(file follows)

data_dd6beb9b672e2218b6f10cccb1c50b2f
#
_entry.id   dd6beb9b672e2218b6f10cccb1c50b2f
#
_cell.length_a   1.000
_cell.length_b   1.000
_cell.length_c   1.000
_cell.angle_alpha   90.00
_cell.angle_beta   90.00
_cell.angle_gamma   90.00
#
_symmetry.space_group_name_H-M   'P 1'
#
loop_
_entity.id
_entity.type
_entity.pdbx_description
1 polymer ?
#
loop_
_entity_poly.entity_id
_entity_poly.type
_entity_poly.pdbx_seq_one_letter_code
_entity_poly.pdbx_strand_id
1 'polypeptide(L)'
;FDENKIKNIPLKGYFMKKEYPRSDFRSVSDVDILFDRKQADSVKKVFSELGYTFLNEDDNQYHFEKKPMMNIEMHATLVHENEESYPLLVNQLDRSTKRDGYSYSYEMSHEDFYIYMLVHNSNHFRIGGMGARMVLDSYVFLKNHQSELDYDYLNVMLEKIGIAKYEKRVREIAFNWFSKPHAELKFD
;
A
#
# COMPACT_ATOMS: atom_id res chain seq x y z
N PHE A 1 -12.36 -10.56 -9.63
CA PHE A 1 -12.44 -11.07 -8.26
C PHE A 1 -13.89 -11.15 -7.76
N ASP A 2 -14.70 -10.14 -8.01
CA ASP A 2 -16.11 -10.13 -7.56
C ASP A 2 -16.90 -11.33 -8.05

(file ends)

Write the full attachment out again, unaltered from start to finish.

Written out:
data_dd6beb9b672e2218b6f10cccb1c50b2f
#
_entry.id   dd6beb9b672e2218b6f10cccb1c50b2f
#
_cell.length_a   1.000
_cell.length_b   1.000
_cell.length_c   1.000
_cell.angle_alpha   90.00
_cell.angle_beta   90.00
_cell.angle_gamma   90.00
#
_symmetry.space_group_name_H-M   'P 1'
#
loop_
_entity.id
_entity.type
_entity.pdbx_description
1 polymer ?
#
loop_
_entity_poly.entity_id
_entity_poly.type
_entity_poly.pdbx_seq_one_letter_code
_entity_poly.pdbx_strand_id
1 'polypeptide(L)'
;FDENKIKNIPLKGYFMKKEYPRSDFRSVSDVDILFDRKQADSVKKVFSELGYTFLNEDDNQYHFEKKPMMNIEMHATLVHENEESYPLLVNQLDRSTKRDGYSYSYEMSHEDFYIYMLVHNSNHFRIGGMGARMVLDSYVFLKNHQSELDYDYLNVMLEKIGIAKYEKRVREIAFNWFSKPHAELKFD
;
A
#
# COMPACT_ATOMS: atom_id res chain seq x y z
N PHE A 1 -12.36 -10.56 -9.63
CA PHE A 1 -12.44 -11.07 -8.26
C PHE A 1 -13.89 -11.15 -7.76
N ASP A 2 -14.70 -10.14 -8.01
CA ASP A 2 -16.11 -10.13 -7.56
C ASP A 2 -16.90 -11.33 -8.05